• Aerial water drops are a important supplement to fire-fighting in the first 1-3 days. 
  • Establish 8 air bases spread out across the western U.S..  (use of existing airbases is a possibility), each with 25 C-130 aircraft operating on bio-fuel, with water as the cargo.  200+ aircraft total. 
  • The 8 locations could be strategically placed within 500 miles of areas known to have wildfires, preferably within 300 miles.
  • Each C-130 would have a water tank(s) installed in the cargo hold, capable of holding a large quantity water, which could be dropped on any wildfire. (these types of planes are already in use)
  • Each airbase would have water and biofuel reserves for filling the planes.
  • When any wildfire begins, there is a critical time in the first few days when a quick response could stop the fire.
  • This system could respond within hours.

Why this Expanded solution can work

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  • Up to this point, there may not have been enough emphasis on:
    • the size of a project that can be justified with $18+ billion per year in fire damage losses.   Aerial water drop capability can be massive.
    • modifications to the C-130 to improve maneuverability in windy situations and mountainous terrain.
    • Pilot training and electronic devices to make accurate aerial water drops from higher elevations.  This includes many practice runs in different conditions to safely deliver the water.
    • Dropping water on fires from planes is a technical challenge, and can be improved with study and design improvement.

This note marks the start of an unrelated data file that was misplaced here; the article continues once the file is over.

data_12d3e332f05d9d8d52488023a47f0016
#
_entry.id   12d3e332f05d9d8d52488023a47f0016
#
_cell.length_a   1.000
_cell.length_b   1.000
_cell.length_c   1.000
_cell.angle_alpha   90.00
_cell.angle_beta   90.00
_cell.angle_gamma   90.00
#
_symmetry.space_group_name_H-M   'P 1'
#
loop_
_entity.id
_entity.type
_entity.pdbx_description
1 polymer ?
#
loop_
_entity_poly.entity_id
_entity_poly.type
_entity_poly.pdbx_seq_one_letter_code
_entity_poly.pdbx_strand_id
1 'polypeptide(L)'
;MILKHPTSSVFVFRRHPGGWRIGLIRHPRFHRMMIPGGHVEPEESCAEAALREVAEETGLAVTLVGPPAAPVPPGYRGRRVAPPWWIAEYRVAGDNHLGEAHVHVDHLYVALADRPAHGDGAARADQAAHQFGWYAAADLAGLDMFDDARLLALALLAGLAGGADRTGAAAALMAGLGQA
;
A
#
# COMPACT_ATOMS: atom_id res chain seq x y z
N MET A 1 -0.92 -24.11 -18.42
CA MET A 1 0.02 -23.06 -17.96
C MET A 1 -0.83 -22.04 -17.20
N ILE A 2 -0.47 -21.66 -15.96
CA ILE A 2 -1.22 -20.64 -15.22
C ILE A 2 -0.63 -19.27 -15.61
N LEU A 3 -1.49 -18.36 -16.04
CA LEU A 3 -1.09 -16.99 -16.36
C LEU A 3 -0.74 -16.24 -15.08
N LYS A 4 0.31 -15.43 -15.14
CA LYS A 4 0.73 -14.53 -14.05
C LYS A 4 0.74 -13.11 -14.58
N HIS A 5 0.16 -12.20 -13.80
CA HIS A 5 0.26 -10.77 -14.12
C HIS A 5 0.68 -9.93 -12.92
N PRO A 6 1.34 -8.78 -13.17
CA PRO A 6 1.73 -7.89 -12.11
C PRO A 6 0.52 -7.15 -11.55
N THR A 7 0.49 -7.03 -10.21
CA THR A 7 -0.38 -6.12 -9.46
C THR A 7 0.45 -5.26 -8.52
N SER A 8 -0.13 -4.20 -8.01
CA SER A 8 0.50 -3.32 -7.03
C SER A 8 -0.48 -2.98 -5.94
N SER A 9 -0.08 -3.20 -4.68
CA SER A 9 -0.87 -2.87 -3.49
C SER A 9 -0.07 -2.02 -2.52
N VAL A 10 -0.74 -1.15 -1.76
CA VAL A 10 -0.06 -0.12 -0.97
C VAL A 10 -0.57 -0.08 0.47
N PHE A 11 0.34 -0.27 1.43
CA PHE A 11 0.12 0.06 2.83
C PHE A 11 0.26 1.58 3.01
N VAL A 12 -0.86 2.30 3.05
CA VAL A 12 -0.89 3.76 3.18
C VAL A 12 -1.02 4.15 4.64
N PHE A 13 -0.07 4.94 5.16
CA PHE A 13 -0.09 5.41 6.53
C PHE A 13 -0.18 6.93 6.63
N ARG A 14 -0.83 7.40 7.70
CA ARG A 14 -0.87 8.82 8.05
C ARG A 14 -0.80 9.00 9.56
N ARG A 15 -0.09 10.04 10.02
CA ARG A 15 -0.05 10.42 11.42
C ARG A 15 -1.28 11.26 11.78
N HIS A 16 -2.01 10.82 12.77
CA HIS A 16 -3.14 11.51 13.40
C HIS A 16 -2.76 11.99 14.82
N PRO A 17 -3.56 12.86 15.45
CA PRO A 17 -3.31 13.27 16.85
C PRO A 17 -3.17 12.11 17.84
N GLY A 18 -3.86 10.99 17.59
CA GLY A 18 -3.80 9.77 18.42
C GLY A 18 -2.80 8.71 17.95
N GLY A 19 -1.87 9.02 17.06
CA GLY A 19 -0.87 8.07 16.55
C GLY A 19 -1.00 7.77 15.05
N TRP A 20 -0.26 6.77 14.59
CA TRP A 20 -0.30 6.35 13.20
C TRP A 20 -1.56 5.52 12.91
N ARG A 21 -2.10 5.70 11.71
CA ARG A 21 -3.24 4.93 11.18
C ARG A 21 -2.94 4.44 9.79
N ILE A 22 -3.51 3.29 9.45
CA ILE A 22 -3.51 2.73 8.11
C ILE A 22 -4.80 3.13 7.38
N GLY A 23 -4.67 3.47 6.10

• Note: there are some conditions that make aerial water drops not feasible.

Description of the Lockheed C-130 Hercules Transport Plane (8)

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  • In use by the military since 1960, several configurations, range of specs.
  • Power:  Four Turboprops, 4,200 to 4,700 horsepower
  • Range with Payload:  1,150 – 2,070 miles
  • Speed with Payload: 345 – 417 mph at 20,000+ ft of elevation
  • Maximum Normal Payload:  36,000 pounds.  Capable of + 4,000 pounds more.
  • Has already demonstrated the capability of flying with 50/50 biofuel mix. (9) (10)

Important Issues related to Fuel and Water

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  • To prevent harm to the environment, aircraft design must maximize the % biofuel used in the planes.  This is important for sustainability decade after decade.
  • In fact, all the airbases and all ground vehicles must operate on renewable power.
  • The two above goals can be achieved.
  • Water is the safest fire-fighting substance known to human-kind.  It is not a harmful chemical, and it can run-off to the ground and not harm the environment.

This Project requires a special configuration of the C-130

  • A modified design might look like:
  •  Four Turboprops, with 4700 Horsepower.
  • Operates on 80-90+% biofuel.   This protects the environment.   Jets can already operate on 100% biofuel.  (11)
  • Maximum payload:  38,000 pounds or higher
  • Bio-Fuel filling system allows filling of 6 aircraft in 8 minutes or less